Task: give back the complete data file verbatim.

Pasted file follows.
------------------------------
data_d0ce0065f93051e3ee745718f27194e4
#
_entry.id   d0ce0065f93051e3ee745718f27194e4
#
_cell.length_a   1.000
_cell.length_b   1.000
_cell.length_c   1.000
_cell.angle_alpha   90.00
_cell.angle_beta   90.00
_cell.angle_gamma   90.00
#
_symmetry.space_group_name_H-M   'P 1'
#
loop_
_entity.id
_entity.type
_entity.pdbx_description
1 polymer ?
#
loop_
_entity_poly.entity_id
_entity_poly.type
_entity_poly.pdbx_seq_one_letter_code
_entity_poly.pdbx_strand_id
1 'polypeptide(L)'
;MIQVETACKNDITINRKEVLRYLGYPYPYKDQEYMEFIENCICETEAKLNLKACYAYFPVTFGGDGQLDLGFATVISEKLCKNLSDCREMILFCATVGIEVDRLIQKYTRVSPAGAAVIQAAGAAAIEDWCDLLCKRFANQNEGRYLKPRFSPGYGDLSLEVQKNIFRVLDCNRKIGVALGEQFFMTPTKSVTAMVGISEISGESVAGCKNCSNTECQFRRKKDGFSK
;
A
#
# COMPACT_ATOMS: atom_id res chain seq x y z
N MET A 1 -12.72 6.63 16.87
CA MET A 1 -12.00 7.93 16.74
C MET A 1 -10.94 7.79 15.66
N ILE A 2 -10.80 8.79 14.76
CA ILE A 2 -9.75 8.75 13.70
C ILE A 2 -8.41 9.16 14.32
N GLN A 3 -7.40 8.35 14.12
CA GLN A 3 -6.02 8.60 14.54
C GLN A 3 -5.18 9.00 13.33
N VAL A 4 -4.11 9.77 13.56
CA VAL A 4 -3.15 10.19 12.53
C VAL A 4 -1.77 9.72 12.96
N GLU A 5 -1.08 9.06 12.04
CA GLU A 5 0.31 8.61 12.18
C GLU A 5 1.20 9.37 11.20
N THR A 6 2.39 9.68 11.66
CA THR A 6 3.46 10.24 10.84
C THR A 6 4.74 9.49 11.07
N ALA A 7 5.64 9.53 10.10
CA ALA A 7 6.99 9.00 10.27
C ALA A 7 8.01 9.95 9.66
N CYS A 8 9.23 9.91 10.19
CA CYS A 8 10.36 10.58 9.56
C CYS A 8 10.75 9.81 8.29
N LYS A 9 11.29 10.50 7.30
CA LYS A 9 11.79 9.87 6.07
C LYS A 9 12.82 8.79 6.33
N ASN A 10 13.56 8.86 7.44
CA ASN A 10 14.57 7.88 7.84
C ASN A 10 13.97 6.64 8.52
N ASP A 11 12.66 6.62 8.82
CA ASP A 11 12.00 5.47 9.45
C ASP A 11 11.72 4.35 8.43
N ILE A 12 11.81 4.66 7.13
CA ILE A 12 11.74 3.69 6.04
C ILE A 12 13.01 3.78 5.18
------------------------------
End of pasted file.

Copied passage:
data_d0ce0065f93051e3ee745718f27194e4
#
_entry.id   d0ce0065f93051e3ee745718f27194e4
#
_cell.length_a   1.000
_cell.length_b   1.000
_cell.length_c   1.000
_cell.angle_alpha   90.00
_cell.angle_beta   90.00
_cell.angle_gamma   90.00
#
_symmetry.space_group_name_H-M   'P 1'
#
loop_
_entity.id
_entity.type
_entity.pdbx_description
1 polymer ?
#
loop_
_entity_poly.entity_id
_entity_poly.type
_entity_poly.pdbx_seq_one_letter_code
_entity_poly.pdbx_strand_id
1 'polypeptide(L)'
;MIQVETACKNDITINRKEVLRYLGYPYPYKDQEYMEFIENCICETEAKLNLKACYAYFPVTFGGDGQLDLGFATVISEKLCKNLSDCREMILFCATVGIEVDRLIQKYTRVSPAGAAVIQAAGAAAIEDWCDLLCKRFANQNEGRYLKPRFSPGYGDLSLEVQKNIFRVLDCNRKIGVALGEQFFMTPTKSVTAMVGISEISGESVAGCKNCSNTECQFRRKKDGFSK
;
A
#
# COMPACT_ATOMS: atom_id res chain seq x y z
N MET A 1 -12.72 6.63 16.87
CA MET A 1 -12.00 7.93 16.74
C MET A 1 -10.94 7.79 15.66
N ILE A 2 -10.80 8.79 14.76
CA ILE A 2 -9.75 8.75 13.70
C ILE A 2 -8.41 9.16 14.32
N GLN A 3 -7.40 8.35 14.12
CA GLN A 3 -6.02 8.60 14.54
C GLN A 3 -5.18 9.00 13.33
N VAL A 4 -4.11 9.77 13.56
CA VAL A 4 -3.15 10.19 12.53
C VAL A 4 -1.77 9.72 12.96
N GLU A 5 -1.08 9.06 12.04
CA GLU A 5 0.31 8.61 12.18
C GLU A 5 1.20 9.37 11.20
N THR A 6 2.39 9.68 11.66
CA THR A 6 3.46 10.24 10.84
C THR A 6 4.74 9.49 11.07
N ALA A 7 5.64 9.53 10.10
CA ALA A 7 6.99 9.00 10.27
C ALA A 7 8.01 9.95 9.66
N CYS A 8 9.23 9.91 10.19
CA CYS A 8 10.36 10.58 9.56
C CYS A 8 10.75 9.81 8.29
N LYS A 9 11.29 10.50 7.30
CA LYS A 9 11.79 9.87 6.07
C LYS A 9 12.82 8.79 6.33
N ASN A 10 13.56 8.86 7.44
CA ASN A 10 14.57 7.88 7.84
C ASN A 10 13.97 6.64 8.52
N ASP A 11 12.66 6.62 8.82
CA ASP A 11 12.00 5.47 9.45
C ASP A 11 11.72 4.35 8.43
N ILE A 12 11.81 4.66 7.13
CA ILE A 12 11.74 3.69 6.04
C ILE A 12 13.01 3.78 5.18